Many young kids go through a stage between the ages of 2 and 5 when they stutter, repeating certain syllables, words or phrases, prolonging them, or stopping, making no sound for certain sounds and syllables. Stuttering is a form of dysfluency — an interruption in the flow of speech.
In many cases, stuttering goes away on its own by age 5; in others, it lasts longer.
There's no cure for stuttering, but effective treatments are available and you can help your child overcome it.
Experts think that a variety of factors contribute to stuttering, including:
The first signs of stuttering tend to appear when a child is about 18-24 months old as there is a burst in vocabulary and kids are starting to put words together to form sentences. To parents, the stuttering may be upsetting and frustrating, but it is natural for kids to do some stuttering at this stage. It's important to be as patient with your child as possible.
A child may stutter for a few weeks or several months, and the stuttering may be sporadic. Most kids who begin stuttering before the age of 5 stop without any need for interventions such as speech or language therapy.
However, if your child's stuttering is frequent, continues to get worse, and is accompanied by body or facial movements, an evaluation by a speech-language therapist around (instead of before) age 3 is a good idea.
Usually, stuttering drops to very low levels when kids enter elementary school and start sharpening their communication skills. A school-age child who continues to stutter is likely aware of the problem and may be embarrassed by it. Classmates and friends may draw attention to it or even tease the child.
If this happens with your child, talk to the teacher, who can address this in the classroom with the kids. The teacher also may be able to decrease the number of stressful speaking situations for your child until speech therapy begins.
If your child is 5 years old and still stuttering, talk to your doctor and, possibly, a speech-language therapist. You also may want to consult a speech therapist if:
Most schools will offer testing and appropriate therapy if you have been concerned about the stuttering for 6 months or more.
Try these steps to help your child:
Reviewed by: Amy Nelson, MA, CCC-SLP
Date reviewed: July 2013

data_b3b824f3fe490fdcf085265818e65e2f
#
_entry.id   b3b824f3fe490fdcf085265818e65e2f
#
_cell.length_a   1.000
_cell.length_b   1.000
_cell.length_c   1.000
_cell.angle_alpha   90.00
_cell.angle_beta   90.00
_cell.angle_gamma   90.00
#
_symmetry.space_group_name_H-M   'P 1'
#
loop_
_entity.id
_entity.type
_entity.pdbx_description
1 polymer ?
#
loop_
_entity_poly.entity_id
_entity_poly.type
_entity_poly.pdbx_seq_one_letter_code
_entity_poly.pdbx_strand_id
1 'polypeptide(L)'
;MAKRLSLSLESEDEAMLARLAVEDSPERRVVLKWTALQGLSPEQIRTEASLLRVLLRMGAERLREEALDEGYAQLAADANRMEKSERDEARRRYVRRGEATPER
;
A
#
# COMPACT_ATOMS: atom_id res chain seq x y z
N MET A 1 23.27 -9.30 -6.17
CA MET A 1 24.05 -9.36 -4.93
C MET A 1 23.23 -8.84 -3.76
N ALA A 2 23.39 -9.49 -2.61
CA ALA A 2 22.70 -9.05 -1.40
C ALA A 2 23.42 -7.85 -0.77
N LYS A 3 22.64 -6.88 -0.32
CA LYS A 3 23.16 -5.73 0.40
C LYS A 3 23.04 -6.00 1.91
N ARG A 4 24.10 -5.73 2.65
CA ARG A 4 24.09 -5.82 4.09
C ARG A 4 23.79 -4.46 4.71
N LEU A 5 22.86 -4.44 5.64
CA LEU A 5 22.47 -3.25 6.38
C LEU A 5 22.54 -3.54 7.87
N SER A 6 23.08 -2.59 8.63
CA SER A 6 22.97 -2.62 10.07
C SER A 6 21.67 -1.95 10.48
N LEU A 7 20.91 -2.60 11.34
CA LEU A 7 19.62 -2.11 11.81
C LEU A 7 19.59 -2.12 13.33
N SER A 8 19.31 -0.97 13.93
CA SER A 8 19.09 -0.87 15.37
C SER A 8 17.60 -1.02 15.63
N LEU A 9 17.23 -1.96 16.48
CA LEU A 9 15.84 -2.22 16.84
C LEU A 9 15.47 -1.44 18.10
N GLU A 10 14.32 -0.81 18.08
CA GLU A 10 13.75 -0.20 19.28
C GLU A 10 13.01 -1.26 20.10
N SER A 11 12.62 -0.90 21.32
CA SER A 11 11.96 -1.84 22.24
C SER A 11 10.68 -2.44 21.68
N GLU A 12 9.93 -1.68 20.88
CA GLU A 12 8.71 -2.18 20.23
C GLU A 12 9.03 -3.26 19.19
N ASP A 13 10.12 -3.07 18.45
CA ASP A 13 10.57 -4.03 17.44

|American Speech-Language-Hearing Association This group provides services for professionals in audiology, speech-language pathology, and speech and hearing science, and advocates for people with communication disabilities.|
|Association for Research Into Stammering in Childhood (ARSC) The ARSC is a British organization that funds scientific research into the causes of and treatments for stuttering in children and young adults.|
|Zero to Three Zero to Three is a national nonprofit organization that promotes the health and development of infants and toddlers.|
|National Stuttering Association (NSA) NSA offers educational information about stuttering, outreach activities, support groups, and more.|
|The Stuttering Foundation The Stuttering Foundation provides free online resources, services and support to those who stutter and their families, as well as support for research into the causes of stuttering.|
|Speech-Language Therapy Working with a certified speech-language pathologist can help a child with speech or language difficulties.|
|Speech Problems Do you know someone who stutters or has another speech disorder? Find out how speech disorders are treated, how you can help a friend or classmate cope, and lots more.|
|Stuttering Do you or does someone you know ever have a hard time getting words out? Get the whole story on stuttering and other speech problems in this article for kids.|
|Delayed Speech or Language Development Knowing what's "normal" and what's not in speech and language development can help you figure out if you should be concerned or if your child is right on schedule.|
|Going to a Speech Therapist You might visit a speech therapist if you're having trouble speaking or understanding others. Find out more in this article for kids.|
|Communication and Your 2- to 3-Year-Old Communicating with a child is one of the most pleasurable and rewarding experiences for both parent and child. Learn how to connect with your 2- to 3-year-old.|
|Communication and Your 4- to 5-Year-Old Communicating with our kids is one of the most pleasurable and rewarding parts of parenting. Learn how to connect with your 4- to 5-year-old.|
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